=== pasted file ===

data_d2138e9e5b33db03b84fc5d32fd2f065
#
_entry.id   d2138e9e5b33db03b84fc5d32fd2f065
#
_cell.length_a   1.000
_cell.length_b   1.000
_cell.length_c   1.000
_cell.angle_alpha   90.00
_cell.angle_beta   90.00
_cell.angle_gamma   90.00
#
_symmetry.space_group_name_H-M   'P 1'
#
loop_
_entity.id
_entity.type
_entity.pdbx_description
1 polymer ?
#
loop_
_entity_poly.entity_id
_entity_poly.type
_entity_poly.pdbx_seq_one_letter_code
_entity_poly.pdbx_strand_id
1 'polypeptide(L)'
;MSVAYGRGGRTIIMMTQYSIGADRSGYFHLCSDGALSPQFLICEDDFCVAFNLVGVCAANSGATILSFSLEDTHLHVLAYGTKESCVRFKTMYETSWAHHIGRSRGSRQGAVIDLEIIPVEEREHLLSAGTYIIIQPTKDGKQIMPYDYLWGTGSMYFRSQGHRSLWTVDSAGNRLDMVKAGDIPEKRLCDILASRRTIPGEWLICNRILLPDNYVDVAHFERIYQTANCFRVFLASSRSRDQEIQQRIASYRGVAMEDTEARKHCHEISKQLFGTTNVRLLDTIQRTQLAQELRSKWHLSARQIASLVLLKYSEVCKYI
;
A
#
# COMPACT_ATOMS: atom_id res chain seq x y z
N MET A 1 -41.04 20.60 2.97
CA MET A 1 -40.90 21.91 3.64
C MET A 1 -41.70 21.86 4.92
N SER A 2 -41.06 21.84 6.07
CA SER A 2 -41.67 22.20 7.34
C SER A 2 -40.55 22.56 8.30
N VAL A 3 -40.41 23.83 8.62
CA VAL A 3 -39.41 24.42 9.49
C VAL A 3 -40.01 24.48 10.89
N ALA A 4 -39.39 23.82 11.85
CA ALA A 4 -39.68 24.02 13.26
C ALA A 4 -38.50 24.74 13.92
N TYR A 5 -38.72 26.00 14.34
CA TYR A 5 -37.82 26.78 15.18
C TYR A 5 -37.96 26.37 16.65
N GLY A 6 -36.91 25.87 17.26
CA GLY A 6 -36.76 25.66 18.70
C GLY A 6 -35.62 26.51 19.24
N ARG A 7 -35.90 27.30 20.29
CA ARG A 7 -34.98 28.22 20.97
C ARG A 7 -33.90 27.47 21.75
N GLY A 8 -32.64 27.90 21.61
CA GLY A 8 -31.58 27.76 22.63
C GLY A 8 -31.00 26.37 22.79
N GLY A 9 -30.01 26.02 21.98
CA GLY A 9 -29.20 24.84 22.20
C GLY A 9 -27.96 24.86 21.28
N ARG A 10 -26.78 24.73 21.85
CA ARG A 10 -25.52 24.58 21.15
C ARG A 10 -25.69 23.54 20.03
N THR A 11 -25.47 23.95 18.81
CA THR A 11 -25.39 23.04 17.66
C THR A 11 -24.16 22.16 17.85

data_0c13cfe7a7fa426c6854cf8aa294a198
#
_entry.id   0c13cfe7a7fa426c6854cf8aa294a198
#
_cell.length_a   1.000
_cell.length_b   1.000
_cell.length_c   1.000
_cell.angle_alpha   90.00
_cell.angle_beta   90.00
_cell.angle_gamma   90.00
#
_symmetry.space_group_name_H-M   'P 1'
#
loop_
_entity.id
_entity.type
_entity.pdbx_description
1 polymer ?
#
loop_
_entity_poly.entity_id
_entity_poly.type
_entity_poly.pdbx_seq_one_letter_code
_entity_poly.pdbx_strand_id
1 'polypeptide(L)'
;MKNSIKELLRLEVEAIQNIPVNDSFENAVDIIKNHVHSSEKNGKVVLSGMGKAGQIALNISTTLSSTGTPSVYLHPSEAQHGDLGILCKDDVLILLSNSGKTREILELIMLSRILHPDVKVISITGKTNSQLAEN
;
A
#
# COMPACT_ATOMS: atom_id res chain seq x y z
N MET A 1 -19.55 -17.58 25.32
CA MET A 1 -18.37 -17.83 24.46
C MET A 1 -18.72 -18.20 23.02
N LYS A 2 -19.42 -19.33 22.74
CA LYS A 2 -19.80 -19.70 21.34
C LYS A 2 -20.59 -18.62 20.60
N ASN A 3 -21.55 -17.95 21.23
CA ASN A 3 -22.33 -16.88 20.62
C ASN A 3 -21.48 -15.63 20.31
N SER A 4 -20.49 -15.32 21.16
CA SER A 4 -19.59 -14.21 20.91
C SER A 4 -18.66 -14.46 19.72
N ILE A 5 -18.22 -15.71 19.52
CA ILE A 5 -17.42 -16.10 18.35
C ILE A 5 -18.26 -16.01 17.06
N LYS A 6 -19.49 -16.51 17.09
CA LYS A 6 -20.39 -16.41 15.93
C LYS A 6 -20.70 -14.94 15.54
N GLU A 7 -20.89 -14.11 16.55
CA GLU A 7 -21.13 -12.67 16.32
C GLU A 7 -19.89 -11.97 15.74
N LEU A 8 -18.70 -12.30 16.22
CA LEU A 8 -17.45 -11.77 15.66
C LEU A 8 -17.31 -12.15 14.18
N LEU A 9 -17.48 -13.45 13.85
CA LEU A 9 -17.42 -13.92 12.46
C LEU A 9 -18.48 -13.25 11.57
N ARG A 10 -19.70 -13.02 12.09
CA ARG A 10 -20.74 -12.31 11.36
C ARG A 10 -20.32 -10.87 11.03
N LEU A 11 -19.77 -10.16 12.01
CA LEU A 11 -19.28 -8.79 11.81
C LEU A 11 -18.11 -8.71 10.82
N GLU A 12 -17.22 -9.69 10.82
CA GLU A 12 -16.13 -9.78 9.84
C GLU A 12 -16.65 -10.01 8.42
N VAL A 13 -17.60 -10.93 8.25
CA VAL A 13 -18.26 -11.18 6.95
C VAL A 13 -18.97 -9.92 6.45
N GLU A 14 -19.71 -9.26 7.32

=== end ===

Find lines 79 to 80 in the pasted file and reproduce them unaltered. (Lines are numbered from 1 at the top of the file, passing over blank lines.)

_entity.type
_entity.pdbx_description